Buy local apples - but nuclear plant?

Christina Blizzard - April, 2009

Premier Dalton McGuinty said on Monday that his government will "grow local" when it comes to buying food for public institutions.

It's one thing to promote Ontario apples. What about nuclear plants? Will the government apply the same Buy Ontario directions when it awards contracts to build new nuclear generators?

The government is walking a fine line.

Just as one person's terrorist is another's freedom fighter, so too, one man's Buy Ontario rule is another person's protectionism.

In June, the government will announce the successful bidder for $20 billion in contracts to build two new nuclear units -- producing 3,000 megawatts of power -- at Darlington.

(And please don't say windmills and conservation will save us. Our nuclear stock is aging. We need new generation.)

There are three bidders: A Pittsburgh-based consortium that includes Westinghouse and Toshiba; French-based Areva; and homegrown Atomic Energy of Canada Limited (AECL).

Until now, AECL has been the mainstay of this country's nuclear industry. It built all 29 reactors in this province. It should be favoured to win the contract. Unfortunately, it has an appalling track record.

As my colleague Greg Weston reported recently, when the federal government pulled the plug last year on the new Maple mini-reactors AECL was building, it was 10 years late and 500% over budget -- and they didn't work.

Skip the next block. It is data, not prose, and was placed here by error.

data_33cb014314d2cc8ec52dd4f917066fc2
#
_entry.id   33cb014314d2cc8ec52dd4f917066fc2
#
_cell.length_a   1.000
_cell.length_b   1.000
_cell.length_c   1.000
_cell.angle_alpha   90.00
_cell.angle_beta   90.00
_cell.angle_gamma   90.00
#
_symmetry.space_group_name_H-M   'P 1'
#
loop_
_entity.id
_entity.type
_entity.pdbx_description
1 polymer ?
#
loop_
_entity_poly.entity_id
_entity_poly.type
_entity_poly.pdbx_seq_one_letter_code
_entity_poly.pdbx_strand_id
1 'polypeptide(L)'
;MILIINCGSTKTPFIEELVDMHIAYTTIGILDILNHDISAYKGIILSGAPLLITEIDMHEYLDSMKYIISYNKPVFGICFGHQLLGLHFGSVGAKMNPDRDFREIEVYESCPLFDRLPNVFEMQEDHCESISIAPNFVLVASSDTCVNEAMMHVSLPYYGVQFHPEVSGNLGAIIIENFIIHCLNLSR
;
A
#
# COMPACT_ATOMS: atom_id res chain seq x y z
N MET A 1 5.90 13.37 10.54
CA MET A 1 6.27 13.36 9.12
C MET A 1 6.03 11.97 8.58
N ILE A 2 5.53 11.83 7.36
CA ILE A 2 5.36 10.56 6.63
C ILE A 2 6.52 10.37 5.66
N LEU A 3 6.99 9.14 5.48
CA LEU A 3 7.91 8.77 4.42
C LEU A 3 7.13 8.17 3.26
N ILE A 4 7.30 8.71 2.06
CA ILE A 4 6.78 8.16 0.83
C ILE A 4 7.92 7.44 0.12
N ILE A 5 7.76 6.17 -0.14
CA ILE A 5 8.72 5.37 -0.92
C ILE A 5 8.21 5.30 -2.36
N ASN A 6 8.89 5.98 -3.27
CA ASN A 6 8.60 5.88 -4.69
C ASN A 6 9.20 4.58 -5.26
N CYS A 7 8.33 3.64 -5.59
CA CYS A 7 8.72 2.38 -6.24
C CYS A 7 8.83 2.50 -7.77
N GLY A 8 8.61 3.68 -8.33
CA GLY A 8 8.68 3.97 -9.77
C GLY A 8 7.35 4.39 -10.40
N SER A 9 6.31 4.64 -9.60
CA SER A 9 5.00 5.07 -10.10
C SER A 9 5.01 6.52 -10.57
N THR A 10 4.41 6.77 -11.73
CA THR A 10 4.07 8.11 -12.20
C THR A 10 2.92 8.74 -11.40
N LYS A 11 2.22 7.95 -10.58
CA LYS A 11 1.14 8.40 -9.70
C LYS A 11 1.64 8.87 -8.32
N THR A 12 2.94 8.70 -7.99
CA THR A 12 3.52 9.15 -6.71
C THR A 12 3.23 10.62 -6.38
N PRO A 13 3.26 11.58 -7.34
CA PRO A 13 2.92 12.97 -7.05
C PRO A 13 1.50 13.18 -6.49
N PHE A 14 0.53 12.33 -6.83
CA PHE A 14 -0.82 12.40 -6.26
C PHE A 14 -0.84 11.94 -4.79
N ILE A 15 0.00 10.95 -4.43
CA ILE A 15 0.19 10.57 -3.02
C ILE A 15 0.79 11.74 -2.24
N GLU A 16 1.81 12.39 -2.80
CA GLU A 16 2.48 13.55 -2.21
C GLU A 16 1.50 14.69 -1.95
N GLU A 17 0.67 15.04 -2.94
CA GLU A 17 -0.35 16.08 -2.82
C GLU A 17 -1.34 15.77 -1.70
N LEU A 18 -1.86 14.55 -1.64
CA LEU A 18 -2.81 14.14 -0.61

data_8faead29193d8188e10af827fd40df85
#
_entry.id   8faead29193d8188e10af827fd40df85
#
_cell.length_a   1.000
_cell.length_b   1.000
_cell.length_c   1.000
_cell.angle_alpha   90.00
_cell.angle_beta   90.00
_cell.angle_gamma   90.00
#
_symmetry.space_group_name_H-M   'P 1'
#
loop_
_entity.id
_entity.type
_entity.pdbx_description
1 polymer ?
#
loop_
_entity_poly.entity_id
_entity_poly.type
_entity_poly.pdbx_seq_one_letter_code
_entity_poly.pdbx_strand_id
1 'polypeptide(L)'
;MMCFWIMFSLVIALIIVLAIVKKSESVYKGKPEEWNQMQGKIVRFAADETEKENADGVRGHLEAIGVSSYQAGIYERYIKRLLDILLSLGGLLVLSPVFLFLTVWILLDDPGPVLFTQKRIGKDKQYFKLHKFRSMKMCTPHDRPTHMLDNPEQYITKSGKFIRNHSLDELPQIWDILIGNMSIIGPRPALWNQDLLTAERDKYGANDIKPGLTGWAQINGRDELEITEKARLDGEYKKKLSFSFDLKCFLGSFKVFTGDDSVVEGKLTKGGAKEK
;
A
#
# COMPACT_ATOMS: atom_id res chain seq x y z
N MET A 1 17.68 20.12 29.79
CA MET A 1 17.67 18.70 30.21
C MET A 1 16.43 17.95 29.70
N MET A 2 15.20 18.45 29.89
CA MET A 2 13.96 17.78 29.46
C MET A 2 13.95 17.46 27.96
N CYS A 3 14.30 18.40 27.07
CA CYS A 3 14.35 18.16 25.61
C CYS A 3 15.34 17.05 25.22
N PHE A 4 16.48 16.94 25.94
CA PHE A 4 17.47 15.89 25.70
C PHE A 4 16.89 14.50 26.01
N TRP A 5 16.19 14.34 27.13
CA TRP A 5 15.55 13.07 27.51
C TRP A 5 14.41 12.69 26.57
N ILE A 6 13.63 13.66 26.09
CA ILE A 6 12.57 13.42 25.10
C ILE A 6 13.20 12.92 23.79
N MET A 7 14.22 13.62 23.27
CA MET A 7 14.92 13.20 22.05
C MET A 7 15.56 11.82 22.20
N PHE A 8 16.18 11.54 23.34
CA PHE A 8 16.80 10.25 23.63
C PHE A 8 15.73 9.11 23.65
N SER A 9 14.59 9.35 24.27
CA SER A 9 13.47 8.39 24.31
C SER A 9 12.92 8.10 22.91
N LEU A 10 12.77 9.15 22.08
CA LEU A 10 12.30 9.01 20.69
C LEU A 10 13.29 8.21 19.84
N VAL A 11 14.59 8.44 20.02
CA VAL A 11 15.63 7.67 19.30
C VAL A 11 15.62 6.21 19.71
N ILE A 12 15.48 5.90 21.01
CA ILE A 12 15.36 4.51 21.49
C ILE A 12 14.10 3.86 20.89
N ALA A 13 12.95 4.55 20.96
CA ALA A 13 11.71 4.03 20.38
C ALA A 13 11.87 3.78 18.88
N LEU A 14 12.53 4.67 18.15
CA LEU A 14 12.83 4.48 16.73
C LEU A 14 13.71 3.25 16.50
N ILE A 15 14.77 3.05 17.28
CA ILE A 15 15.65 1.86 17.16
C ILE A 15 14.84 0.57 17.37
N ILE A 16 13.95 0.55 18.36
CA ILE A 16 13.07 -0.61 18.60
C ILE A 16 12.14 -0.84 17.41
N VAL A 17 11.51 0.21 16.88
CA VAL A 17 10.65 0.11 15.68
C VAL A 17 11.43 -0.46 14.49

There are major delays in refurbishment projects at Bruce Power and in New Brunswick. The 50-year-old Chalk River reactor that produces half the world's medical isotopes for cancer patients worldwide, has a spotty reliability record.

McGuinty said yesterday that price isn't the only criterion the successful bidder must meet. They must also provide jobs here.

"In terms of the weight that we attach to different parts of their bid, one of the parts that we will be weighing as very important is how many of our folk are you going to employ, because we are the centre of the nuclear industry right here in Ontario," the premier told reporters.

In question period, McGuinty had this warning: " . . . We are a powerful exporter of goods, and should the rest of the world decide to stop buying Ontario goods, we'll be in serious trouble, so we're going to continue to walk that line."

That line includes not just nuclear plants. It includes streetcars for Toronto. Do you buy from Europe or Mexico? Or from Thunder Bay?

Transit vehicles can be built anywhere in the world and shipped. You can't build a nuclear plant in France and float it across the Atlantic. It has to be built here. No matter who wins the bid, there will be jobs in this province.

Still, if a foreign company wins the contract, it would mean a huge loss of domestic expertise and sound the death knell for the nuclear industry in this country. If you can't sell your new reactor at home, who in the rest of the world is going to buy it?

That's the fine line the government must walk. Do you prop up a domestic company that has no solid record of achievement just because it's a hometown favourite?

If AECL had shown a record of providing value for money, this would be a no-brainer.

As it is, you have to compare apples to apples, nukes to nukes. When the homegrown product is as good as the offshore one, I'm all for buying local. But when you're buying nuclear reactors, you need to have faith in their performance, reliability -- and cost.

Article ID# 1515329

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